Tar Heels Replacement Therapy: Things to Do Now That Obsessing Over UNC Is Off the Table | Sports

Tar Heels Replacement Therapy: Things to Do Now That Obsessing Over UNC Is Off the Table

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With a whimper and an arena full of stunned locals, the University of North Carolina men’s basketball team saw their season end Sunday. They were beaten badly by a Texas A&M squad that was more physical and, on that night, much better shooters.


What it all means for Roy Williams, the underclassmen on the roster, scores of Heels fans and alumni around the country, and students and denizens of Chapel Hill is frankly no longer my problem (unless, of course, my editors insist that it is). Over the past few months, I upheld a weekly promise to cover the goings-on of Tar Heel basketball as they played out over the season. Thus, no more basketball, no more basketball column.


To quote Game of Thrones, “And now his watch has ended.”


A watch that included hours upon hours of game-watching, statistical research, and actual writing, now finished. My weeknights will be a bit freer, and weekends won’t have me watching every minute of every TiVo’d game so I could write about whatever had happened on the court. I figure between not watching, reading, and writing about games, I’m looking at an extra ten hours a week minimum, with which I can do whatever I want.


So here are a few things I plan to do now that I don’t have to watch the Tar Heels in some fashion almost every single night.

  • Take an evangelical pizza tour through the South to prove to the Yankees I left back in Jersey that, yes, there is good pizza in the South.
  • Finish reading all the long-form pieces of journalism that have been sitting opened in tabs on Google Chrome for months.
  • Teach my wife to drive stick.
  • Take down my Christmas lights.
  • Alternatively, convince myself that no one can even see those Christmas lights unless they’re right up close to the house so why bother taking them down?
  • Finish the novel.
  • Actually, start the novel.
  • Convince people that Carolina is becoming “kind of a football school.”
  • Learn what the hell lacrosse is all about so I know what to shout from the sidelines during my nephew’s games.
  • Stop using adverbs.
  • Remind readers who insist on my being a Tar Heel homer that I am in fact a die-hard Villanova fan and alum.
  • Spend more time in Raleigh.
  • Read at least three books a day to my newborn son.
  • Get really into something like hiking or kayaking, spend at least a thousand dollars on gear, then totally abandon it in a matter of months.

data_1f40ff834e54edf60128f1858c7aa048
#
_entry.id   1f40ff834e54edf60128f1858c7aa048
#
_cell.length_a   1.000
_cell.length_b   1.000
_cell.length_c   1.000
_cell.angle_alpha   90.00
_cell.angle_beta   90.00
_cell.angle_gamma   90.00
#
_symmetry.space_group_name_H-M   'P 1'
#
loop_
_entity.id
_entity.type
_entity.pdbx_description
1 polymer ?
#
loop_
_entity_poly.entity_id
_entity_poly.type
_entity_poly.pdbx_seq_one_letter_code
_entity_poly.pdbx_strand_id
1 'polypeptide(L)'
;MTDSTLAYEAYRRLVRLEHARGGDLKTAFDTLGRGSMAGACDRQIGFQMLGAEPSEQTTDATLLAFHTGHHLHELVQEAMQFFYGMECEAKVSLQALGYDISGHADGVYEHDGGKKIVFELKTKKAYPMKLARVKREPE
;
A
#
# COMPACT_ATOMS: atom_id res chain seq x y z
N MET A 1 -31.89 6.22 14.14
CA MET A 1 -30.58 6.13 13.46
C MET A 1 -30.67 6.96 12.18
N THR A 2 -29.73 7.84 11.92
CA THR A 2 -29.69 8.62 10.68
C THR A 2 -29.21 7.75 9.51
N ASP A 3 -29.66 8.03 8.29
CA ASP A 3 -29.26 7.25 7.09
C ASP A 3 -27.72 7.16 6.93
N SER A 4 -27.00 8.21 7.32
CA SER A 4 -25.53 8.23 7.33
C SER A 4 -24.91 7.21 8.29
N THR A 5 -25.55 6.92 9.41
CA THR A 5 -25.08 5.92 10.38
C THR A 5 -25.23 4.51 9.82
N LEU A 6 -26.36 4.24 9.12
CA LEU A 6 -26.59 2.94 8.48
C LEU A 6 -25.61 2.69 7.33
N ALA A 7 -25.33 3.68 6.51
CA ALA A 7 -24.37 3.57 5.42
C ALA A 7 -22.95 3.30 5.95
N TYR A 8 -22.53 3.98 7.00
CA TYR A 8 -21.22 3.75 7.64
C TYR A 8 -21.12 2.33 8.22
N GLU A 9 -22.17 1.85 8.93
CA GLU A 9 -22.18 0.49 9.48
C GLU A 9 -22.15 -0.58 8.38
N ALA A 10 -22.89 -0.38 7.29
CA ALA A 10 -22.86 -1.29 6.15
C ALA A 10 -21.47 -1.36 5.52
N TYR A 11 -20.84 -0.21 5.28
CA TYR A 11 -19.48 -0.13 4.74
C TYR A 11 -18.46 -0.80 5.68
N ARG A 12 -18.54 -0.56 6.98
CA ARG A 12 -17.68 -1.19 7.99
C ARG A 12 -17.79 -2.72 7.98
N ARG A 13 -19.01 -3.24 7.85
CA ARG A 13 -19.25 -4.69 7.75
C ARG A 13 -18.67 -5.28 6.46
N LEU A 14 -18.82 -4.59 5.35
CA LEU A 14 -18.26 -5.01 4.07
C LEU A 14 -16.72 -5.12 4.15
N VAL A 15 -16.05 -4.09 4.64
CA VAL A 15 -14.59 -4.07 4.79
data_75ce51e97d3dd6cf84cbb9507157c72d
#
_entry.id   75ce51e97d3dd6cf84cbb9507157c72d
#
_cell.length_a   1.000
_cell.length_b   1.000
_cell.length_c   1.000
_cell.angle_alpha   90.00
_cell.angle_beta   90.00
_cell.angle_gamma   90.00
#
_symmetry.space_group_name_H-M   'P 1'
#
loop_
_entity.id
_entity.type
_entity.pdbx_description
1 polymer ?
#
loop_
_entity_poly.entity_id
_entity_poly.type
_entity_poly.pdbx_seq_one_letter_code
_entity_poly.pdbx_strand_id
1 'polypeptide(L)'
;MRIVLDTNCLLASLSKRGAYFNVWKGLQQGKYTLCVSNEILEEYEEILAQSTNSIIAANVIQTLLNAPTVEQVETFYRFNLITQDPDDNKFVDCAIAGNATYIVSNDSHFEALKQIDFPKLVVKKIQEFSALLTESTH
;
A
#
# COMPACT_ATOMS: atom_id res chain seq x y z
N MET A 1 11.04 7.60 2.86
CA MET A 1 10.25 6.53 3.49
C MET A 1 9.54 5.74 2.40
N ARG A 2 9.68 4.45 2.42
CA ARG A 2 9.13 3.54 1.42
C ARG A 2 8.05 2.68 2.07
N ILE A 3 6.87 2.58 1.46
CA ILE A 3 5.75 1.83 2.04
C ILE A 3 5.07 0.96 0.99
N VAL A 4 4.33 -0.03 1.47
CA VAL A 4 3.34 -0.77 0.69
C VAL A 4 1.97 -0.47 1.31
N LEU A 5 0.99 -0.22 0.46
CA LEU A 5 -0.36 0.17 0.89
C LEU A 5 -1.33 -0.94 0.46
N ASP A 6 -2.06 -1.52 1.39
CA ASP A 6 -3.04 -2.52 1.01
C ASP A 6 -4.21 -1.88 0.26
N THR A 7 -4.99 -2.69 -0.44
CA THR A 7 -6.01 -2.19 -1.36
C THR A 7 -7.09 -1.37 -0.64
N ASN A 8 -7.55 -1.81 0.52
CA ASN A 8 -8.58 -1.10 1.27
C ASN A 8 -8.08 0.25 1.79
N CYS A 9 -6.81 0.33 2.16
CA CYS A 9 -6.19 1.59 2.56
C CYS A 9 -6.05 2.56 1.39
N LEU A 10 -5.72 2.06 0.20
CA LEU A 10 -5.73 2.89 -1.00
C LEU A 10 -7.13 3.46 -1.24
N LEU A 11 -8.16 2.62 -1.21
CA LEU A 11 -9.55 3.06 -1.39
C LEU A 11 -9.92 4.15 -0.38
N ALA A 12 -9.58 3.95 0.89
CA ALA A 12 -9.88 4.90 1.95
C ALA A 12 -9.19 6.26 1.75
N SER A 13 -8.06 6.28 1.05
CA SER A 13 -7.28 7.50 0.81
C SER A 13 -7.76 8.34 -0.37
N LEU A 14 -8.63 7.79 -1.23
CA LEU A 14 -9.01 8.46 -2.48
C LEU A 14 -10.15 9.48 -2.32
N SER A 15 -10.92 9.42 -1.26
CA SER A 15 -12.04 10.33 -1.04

• Find Roy Williams around town, ask about his tan.
  • Seek out interesting sports stories.
  • Read the six-hundred-page Mark Twain bio I bought in high school.
  • Stop starting stories with musings on the weather.
  • Work on my jump shot.
  • Take the backroads to Charlotte.
  • Build a bookcase.
  • Construct one of those spiderwebs they always have in the police procedurals, with the bad guy (Trump) in the middle and all of his cronies and known associates spreading out across the bulletin board.
  • Relearn the trumpet.
  • Bone up on Carolina’s football recruits.
  • Write more short fiction.
  • Illegally stream the Peloton videos to my phone that is duct-taped to my bike’s handlebars.
  • Plot out a European road trip that I know my wife and I won’t be able to take until our son is at least ten.
  • Plot out a book tour even though zero publishers have shown interest in my memoir.
  • Polish my pitch to publishers about how they ABSOLUTELY SHOULD CARE ABOUT YET ANOTHER SELF-IMPORTANT MEMOIR ABOUT A DEAD MOTHER FROM A COMPLETELY UNKNOWN WRITER.
  • Continue to remind my friends that “It’s not a memoir, because that sounds pretentious. It’s an account of life and the relationships that we spend a lifetime building that are suddenly and furiously destroyed by death,” or something infinitely more pretentious than just saying memoir.
  • Again, stop using adverbs.
  • Find Larry Fedora around town, ask about his ab regimen.

Any other suggestions?


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